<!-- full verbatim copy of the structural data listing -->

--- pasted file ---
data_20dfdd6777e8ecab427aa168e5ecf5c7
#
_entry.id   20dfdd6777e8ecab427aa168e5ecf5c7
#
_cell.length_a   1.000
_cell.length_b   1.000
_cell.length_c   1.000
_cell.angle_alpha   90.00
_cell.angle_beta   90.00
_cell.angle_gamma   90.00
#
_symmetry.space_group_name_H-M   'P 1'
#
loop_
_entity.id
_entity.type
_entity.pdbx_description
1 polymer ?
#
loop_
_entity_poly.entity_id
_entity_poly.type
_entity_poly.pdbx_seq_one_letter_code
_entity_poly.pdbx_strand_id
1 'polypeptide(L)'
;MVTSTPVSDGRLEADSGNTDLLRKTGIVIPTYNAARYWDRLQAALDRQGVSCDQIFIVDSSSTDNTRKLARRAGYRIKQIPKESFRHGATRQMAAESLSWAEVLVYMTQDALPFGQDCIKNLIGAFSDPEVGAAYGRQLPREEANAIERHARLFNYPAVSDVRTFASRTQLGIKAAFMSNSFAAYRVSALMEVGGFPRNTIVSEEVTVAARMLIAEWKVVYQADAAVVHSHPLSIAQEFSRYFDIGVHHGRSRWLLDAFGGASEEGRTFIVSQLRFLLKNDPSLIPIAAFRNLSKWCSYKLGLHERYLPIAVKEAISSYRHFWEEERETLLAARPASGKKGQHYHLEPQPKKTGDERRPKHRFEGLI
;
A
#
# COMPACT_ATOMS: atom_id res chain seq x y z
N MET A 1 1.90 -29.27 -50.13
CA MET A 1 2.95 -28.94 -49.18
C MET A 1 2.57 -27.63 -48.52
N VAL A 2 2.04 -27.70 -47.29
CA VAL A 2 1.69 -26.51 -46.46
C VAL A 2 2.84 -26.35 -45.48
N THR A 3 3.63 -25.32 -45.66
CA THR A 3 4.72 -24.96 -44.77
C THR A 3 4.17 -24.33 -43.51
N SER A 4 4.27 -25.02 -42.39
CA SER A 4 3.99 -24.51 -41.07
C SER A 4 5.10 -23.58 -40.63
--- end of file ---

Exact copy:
data_20dfdd6777e8ecab427aa168e5ecf5c7
#
_entry.id   20dfdd6777e8ecab427aa168e5ecf5c7
#
_cell.length_a   1.000
_cell.length_b   1.000
_cell.length_c   1.000
_cell.angle_alpha   90.00
_cell.angle_beta   90.00
_cell.angle_gamma   90.00
#
_symmetry.space_group_name_H-M   'P 1'
#
loop_
_entity.id
_entity.type
_entity.pdbx_description
1 polymer ?
#
loop_
_entity_poly.entity_id
_entity_poly.type
_entity_poly.pdbx_seq_one_letter_code
_entity_poly.pdbx_strand_id
1 'polypeptide(L)'
;MVTSTPVSDGRLEADSGNTDLLRKTGIVIPTYNAARYWDRLQAALDRQGVSCDQIFIVDSSSTDNTRKLARRAGYRIKQIPKESFRHGATRQMAAESLSWAEVLVYMTQDALPFGQDCIKNLIGAFSDPEVGAAYGRQLPREEANAIERHARLFNYPAVSDVRTFASRTQLGIKAAFMSNSFAAYRVSALMEVGGFPRNTIVSEEVTVAARMLIAEWKVVYQADAAVVHSHPLSIAQEFSRYFDIGVHHGRSRWLLDAFGGASEEGRTFIVSQLRFLLKNDPSLIPIAAFRNLSKWCSYKLGLHERYLPIAVKEAISSYRHFWEEERETLLAARPASGKKGQHYHLEPQPKKTGDERRPKHRFEGLI
;
A
#
# COMPACT_ATOMS: atom_id res chain seq x y z
N MET A 1 1.90 -29.27 -50.13
CA MET A 1 2.95 -28.94 -49.18
C MET A 1 2.57 -27.63 -48.52
N VAL A 2 2.04 -27.70 -47.29
CA VAL A 2 1.69 -26.51 -46.46
C VAL A 2 2.84 -26.35 -45.48
N THR A 3 3.63 -25.32 -45.66
CA THR A 3 4.72 -24.96 -44.77
C THR A 3 4.17 -24.33 -43.51
N SER A 4 4.27 -25.02 -42.39
CA SER A 4 3.99 -24.51 -41.07
C SER A 4 5.10 -23.58 -40.63